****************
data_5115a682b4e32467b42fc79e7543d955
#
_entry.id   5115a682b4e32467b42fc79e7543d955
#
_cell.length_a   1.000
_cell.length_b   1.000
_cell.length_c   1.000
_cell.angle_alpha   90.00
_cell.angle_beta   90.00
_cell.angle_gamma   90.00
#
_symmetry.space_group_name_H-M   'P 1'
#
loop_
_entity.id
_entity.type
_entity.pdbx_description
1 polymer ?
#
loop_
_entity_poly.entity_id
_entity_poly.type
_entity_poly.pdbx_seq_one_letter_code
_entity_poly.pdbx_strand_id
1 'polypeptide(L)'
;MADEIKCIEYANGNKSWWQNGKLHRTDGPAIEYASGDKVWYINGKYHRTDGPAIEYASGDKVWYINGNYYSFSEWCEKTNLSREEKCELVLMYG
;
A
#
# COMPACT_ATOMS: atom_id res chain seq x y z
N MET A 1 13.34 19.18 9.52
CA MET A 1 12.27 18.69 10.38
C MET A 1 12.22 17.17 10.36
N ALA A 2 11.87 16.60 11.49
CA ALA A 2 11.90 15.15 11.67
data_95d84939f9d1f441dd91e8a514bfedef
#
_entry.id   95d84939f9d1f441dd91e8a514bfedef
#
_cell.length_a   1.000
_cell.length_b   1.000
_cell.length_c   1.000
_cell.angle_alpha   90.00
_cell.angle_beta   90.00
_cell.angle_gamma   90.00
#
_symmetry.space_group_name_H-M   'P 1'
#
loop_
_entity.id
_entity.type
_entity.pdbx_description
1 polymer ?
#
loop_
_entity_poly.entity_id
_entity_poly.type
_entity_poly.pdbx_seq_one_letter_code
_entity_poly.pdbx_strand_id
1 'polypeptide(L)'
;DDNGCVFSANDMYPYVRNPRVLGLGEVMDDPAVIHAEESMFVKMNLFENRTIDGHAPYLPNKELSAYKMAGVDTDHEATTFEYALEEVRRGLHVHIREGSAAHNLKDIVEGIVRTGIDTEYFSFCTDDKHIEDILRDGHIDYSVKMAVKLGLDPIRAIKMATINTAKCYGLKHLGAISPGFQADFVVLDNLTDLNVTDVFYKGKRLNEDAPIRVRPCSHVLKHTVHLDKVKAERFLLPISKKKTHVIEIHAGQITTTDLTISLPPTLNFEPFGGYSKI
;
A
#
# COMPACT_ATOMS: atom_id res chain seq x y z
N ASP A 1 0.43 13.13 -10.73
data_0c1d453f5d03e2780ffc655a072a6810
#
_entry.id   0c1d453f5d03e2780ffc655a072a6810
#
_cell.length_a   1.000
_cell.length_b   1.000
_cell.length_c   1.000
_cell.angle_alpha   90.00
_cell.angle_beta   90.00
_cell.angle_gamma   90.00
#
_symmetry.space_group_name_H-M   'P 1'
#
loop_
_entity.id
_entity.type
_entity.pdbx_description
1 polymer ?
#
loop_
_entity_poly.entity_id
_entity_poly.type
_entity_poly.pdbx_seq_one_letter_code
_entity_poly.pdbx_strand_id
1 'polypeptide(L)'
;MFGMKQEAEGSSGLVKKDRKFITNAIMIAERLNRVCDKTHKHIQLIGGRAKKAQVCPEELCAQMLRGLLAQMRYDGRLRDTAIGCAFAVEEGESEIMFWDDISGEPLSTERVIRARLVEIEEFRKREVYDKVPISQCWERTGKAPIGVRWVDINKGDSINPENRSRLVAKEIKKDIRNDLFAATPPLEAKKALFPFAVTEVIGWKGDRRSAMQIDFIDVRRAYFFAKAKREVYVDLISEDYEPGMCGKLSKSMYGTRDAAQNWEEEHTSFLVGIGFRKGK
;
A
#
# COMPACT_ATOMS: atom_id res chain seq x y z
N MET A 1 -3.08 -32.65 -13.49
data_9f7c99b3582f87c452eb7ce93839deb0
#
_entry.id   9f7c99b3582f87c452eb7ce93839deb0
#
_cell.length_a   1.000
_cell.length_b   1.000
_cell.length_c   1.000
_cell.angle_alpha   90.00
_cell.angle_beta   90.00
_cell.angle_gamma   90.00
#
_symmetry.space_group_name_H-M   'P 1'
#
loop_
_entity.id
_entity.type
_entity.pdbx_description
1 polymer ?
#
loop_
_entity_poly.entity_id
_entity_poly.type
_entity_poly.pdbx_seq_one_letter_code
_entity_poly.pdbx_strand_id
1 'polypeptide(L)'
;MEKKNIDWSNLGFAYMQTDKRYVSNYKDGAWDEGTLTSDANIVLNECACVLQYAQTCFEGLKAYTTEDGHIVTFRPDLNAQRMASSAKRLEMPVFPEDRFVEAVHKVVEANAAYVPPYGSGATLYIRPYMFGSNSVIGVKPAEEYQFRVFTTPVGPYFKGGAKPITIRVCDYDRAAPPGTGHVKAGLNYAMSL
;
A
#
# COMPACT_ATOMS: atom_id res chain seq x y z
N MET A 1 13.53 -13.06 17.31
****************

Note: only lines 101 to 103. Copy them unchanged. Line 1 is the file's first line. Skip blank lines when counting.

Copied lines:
#
_cell.length_a   1.000
_cell.length_b   1.000